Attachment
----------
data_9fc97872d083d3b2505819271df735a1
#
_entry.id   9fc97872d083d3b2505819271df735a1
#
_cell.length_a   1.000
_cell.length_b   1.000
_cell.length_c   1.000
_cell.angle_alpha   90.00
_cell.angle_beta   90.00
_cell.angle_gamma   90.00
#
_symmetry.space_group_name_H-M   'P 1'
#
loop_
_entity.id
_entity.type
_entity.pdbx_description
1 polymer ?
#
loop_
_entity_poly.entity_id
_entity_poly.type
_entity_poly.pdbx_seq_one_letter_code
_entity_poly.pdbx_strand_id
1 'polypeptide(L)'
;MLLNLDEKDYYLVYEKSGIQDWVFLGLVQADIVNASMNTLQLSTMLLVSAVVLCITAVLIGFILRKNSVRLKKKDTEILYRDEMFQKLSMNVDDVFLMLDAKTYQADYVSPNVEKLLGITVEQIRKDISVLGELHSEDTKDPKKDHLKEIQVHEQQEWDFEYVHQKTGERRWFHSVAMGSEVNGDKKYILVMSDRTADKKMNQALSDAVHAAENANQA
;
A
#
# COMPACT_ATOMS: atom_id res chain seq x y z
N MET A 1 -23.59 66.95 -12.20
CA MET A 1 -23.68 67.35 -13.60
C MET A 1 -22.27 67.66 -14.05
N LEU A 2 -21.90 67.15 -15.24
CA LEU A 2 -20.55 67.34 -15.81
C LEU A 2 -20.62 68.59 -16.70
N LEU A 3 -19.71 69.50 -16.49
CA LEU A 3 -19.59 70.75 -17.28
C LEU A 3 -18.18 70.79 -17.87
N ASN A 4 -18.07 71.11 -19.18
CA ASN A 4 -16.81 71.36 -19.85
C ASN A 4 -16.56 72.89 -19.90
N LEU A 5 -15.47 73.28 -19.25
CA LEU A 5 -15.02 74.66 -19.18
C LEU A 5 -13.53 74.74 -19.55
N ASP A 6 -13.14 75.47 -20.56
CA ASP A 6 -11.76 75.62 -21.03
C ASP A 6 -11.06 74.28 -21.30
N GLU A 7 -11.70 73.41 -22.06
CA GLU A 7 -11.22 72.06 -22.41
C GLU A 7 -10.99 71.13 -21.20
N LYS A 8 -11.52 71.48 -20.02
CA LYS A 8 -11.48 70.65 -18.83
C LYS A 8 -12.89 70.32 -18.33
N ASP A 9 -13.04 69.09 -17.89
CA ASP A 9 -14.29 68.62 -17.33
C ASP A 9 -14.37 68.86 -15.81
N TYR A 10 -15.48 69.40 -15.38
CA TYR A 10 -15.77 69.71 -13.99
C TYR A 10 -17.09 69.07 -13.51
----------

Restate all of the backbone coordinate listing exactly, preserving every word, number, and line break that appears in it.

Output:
data_9fc97872d083d3b2505819271df735a1
#
_entry.id   9fc97872d083d3b2505819271df735a1
#
_cell.length_a   1.000
_cell.length_b   1.000
_cell.length_c   1.000
_cell.angle_alpha   90.00
_cell.angle_beta   90.00
_cell.angle_gamma   90.00
#
_symmetry.space_group_name_H-M   'P 1'
#
loop_
_entity.id
_entity.type
_entity.pdbx_description
1 polymer ?
#
loop_
_entity_poly.entity_id
_entity_poly.type
_entity_poly.pdbx_seq_one_letter_code
_entity_poly.pdbx_strand_id
1 'polypeptide(L)'
;MLLNLDEKDYYLVYEKSGIQDWVFLGLVQADIVNASMNTLQLSTMLLVSAVVLCITAVLIGFILRKNSVRLKKKDTEILYRDEMFQKLSMNVDDVFLMLDAKTYQADYVSPNVEKLLGITVEQIRKDISVLGELHSEDTKDPKKDHLKEIQVHEQQEWDFEYVHQKTGERRWFHSVAMGSEVNGDKKYILVMSDRTADKKMNQALSDAVHAAENANQA
;
A
#
# COMPACT_ATOMS: atom_id res chain seq x y z
N MET A 1 -23.59 66.95 -12.20
CA MET A 1 -23.68 67.35 -13.60
C MET A 1 -22.27 67.66 -14.05
N LEU A 2 -21.90 67.15 -15.24
CA LEU A 2 -20.55 67.34 -15.81
C LEU A 2 -20.62 68.59 -16.70
N LEU A 3 -19.71 69.50 -16.49
CA LEU A 3 -19.59 70.75 -17.28
C LEU A 3 -18.18 70.79 -17.87
N ASN A 4 -18.07 71.11 -19.18
CA ASN A 4 -16.81 71.36 -19.85
C ASN A 4 -16.56 72.89 -19.90
N LEU A 5 -15.47 73.28 -19.25
CA LEU A 5 -15.02 74.66 -19.18
C LEU A 5 -13.53 74.74 -19.55
N ASP A 6 -13.14 75.47 -20.56
CA ASP A 6 -11.76 75.62 -21.03
C ASP A 6 -11.06 74.28 -21.30
N GLU A 7 -11.70 73.41 -22.06
CA GLU A 7 -11.22 72.06 -22.41
C GLU A 7 -10.99 71.13 -21.20
N LYS A 8 -11.52 71.48 -20.02
CA LYS A 8 -11.48 70.65 -18.83
C LYS A 8 -12.89 70.32 -18.33
N ASP A 9 -13.04 69.09 -17.89
CA ASP A 9 -14.29 68.62 -17.33
C ASP A 9 -14.37 68.86 -15.81
N TYR A 10 -15.48 69.40 -15.38
CA TYR A 10 -15.77 69.71 -13.99
C TYR A 10 -17.09 69.07 -13.51